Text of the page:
In geography, an enclave is a country which is entirely enclosed by another nation. Most commonly, an enclave is also an exclave, meaning that it is actually the satellite of a larger mother state. Enclaves may be formed for a number of a reasons, but they often result in administrative and political issues, and attempts are frequently made to eliminate them. The term is also used to refer to a clustered religious or ethnic group within a larger one, as is the case with San Francisco's Chinatown.
The word comes from the Old French enclaver, which means “to enclose.” This word was derived from a Latin word, clavis, meaning “key.” Many enclaves were formed when official national boundaries were drawn, sometimes resulting in pockets of people of a different nationality trapped inside another country. This often led to political upheaval, as the people within the enclave could be cut off from their mother nation. In some cases, an enclave may be occupied by people with a different ethnic, religious, or political background from the surrounding country, which can lead to tensions.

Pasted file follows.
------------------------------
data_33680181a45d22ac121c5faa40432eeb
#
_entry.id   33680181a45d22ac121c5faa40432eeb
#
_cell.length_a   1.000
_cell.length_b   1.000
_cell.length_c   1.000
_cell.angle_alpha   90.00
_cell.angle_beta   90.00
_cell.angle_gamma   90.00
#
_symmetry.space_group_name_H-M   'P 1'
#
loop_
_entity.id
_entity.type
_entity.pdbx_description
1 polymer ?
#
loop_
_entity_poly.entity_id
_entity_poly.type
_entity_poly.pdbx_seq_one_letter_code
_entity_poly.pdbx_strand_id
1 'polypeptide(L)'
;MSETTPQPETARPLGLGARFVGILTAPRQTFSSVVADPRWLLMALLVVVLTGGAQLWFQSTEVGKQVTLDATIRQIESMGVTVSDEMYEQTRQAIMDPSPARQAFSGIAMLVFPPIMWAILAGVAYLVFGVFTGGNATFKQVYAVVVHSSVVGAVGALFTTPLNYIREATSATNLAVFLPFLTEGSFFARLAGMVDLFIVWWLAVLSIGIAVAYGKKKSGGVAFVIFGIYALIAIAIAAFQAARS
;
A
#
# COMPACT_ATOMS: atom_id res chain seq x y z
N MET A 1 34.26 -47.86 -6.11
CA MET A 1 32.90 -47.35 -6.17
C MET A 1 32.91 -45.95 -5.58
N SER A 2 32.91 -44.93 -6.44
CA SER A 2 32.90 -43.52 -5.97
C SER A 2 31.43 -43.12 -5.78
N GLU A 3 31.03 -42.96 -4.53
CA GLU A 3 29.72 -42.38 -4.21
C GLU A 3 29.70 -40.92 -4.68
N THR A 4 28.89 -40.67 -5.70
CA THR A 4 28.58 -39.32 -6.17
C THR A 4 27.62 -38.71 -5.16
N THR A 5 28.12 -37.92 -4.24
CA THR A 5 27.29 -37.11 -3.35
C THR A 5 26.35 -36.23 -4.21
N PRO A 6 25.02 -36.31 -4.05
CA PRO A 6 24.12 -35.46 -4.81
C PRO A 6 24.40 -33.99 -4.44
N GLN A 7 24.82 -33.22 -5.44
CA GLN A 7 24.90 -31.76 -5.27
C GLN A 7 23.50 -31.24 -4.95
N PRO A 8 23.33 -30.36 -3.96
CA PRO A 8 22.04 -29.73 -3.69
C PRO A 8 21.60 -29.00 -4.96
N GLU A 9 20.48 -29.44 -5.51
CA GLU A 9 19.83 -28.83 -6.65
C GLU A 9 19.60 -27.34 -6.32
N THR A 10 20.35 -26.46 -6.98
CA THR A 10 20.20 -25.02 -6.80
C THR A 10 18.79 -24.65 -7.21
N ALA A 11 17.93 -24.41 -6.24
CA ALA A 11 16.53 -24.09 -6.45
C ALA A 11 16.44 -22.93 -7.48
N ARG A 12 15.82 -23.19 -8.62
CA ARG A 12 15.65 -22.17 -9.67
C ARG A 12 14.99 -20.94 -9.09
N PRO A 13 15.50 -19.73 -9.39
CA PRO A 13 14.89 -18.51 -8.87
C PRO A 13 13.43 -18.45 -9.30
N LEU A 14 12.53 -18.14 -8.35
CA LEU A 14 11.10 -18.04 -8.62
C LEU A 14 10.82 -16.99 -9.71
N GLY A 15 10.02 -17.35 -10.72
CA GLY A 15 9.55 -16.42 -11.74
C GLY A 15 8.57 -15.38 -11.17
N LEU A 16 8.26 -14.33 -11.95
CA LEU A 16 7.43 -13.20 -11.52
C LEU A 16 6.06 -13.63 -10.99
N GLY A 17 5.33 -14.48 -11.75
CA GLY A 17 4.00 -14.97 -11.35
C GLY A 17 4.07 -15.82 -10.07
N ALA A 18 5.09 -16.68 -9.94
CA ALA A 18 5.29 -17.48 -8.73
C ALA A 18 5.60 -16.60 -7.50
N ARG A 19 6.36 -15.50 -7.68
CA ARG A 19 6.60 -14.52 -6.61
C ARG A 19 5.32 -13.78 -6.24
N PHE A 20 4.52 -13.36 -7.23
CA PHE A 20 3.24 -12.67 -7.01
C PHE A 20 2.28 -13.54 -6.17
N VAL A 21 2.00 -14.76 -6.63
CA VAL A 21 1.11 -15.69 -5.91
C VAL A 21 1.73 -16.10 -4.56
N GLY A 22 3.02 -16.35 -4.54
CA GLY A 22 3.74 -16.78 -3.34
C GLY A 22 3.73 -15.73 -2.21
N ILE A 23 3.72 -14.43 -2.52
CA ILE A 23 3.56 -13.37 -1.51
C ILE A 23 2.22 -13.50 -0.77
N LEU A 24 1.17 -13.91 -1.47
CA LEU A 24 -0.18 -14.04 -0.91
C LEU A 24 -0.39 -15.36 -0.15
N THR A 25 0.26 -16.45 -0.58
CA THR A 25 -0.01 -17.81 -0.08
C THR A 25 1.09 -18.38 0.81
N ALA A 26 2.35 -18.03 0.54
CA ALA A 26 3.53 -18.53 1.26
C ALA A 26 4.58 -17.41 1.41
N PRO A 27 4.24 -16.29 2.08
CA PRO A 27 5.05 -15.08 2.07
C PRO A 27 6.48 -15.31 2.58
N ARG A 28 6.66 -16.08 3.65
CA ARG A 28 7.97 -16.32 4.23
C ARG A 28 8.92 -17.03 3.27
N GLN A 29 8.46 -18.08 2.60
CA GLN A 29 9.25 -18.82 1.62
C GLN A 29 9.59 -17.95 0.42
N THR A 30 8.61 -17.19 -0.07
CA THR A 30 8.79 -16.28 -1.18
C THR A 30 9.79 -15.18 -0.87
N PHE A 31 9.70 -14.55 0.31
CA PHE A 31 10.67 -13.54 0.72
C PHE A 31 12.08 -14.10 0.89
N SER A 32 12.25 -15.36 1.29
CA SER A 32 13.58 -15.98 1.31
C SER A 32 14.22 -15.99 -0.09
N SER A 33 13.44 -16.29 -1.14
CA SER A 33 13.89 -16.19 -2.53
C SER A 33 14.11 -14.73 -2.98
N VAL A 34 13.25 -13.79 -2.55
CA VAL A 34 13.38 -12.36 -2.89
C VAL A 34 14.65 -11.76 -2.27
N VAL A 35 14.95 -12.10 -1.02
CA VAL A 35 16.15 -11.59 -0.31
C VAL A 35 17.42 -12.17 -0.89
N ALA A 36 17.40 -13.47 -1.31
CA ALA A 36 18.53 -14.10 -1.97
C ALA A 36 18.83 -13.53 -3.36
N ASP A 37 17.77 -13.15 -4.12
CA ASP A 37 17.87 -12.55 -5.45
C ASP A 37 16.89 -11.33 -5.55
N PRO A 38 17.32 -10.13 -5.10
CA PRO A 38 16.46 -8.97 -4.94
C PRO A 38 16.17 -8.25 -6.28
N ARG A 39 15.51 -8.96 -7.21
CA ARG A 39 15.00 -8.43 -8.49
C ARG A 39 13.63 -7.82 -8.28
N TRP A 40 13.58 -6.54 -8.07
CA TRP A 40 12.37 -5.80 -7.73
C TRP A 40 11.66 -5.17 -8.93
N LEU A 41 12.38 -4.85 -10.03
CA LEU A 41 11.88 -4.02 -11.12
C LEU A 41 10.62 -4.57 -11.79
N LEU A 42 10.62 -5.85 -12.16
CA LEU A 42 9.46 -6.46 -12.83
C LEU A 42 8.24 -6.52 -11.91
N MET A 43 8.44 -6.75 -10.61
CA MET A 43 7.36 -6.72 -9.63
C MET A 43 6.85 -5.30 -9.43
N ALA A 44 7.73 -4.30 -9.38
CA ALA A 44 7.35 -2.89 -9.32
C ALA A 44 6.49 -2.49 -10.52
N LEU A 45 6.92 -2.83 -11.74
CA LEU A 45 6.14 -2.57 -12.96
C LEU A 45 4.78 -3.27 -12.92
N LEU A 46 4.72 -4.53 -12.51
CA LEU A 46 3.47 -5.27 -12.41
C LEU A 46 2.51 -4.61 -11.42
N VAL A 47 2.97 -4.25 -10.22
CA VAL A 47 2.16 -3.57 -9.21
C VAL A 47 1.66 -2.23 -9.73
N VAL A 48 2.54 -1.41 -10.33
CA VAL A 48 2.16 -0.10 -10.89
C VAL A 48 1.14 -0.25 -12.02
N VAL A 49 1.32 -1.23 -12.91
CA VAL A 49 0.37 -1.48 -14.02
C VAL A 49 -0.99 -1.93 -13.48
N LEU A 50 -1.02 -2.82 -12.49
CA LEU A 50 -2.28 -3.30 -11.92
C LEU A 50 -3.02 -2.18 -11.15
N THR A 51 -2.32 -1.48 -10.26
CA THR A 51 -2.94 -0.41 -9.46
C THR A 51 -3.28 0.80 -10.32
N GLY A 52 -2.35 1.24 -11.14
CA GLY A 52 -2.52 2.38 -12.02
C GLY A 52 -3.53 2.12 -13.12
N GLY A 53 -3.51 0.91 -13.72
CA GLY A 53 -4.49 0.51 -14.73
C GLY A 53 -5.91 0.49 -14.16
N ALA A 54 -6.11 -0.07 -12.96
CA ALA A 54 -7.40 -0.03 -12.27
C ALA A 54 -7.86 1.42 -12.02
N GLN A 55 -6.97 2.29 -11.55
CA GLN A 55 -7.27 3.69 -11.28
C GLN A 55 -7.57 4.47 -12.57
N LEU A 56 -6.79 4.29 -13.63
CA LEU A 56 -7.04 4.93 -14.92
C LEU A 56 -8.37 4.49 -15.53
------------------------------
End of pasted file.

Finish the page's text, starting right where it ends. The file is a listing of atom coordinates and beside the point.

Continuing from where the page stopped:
Two of the most well known examples of an enclave are Lesotho, which is enclosed within the boundaries of the Republic of South Africa, and Vatican City, an independent entity inside Italy. West Berlin is a historic example of an enclave, since it was located entirely within East Germany. West Berlin is an excellent illustration of the most common type of enclave, which usually consists of a small village or town of a separate nationality located inside another country.
In many former colonies, enclaves exist in large numbers. India, for example, has over 80 Bangladeshi enclaves within its border. Several islands are also enclaves, since they are surrounded by the territorial waters of another nation. Many of these island enclaves were seized for political or military advantage, and the occupying nation is reluctant to cede the land.
When an enclave is an exclave, agreements are usually reached between the mother nation and the country which surrounds the exclave. These agreements ensure that the citizens of the enclave are not entirely cut off, and typically include measures to protect airspace and the ability to pass freely between borders. In some cases, the citizens of an enclave may lobby to be absorbed into the surrounding nation, especially if the enclave is small, and residents have adopted the language and culture of their neighbors.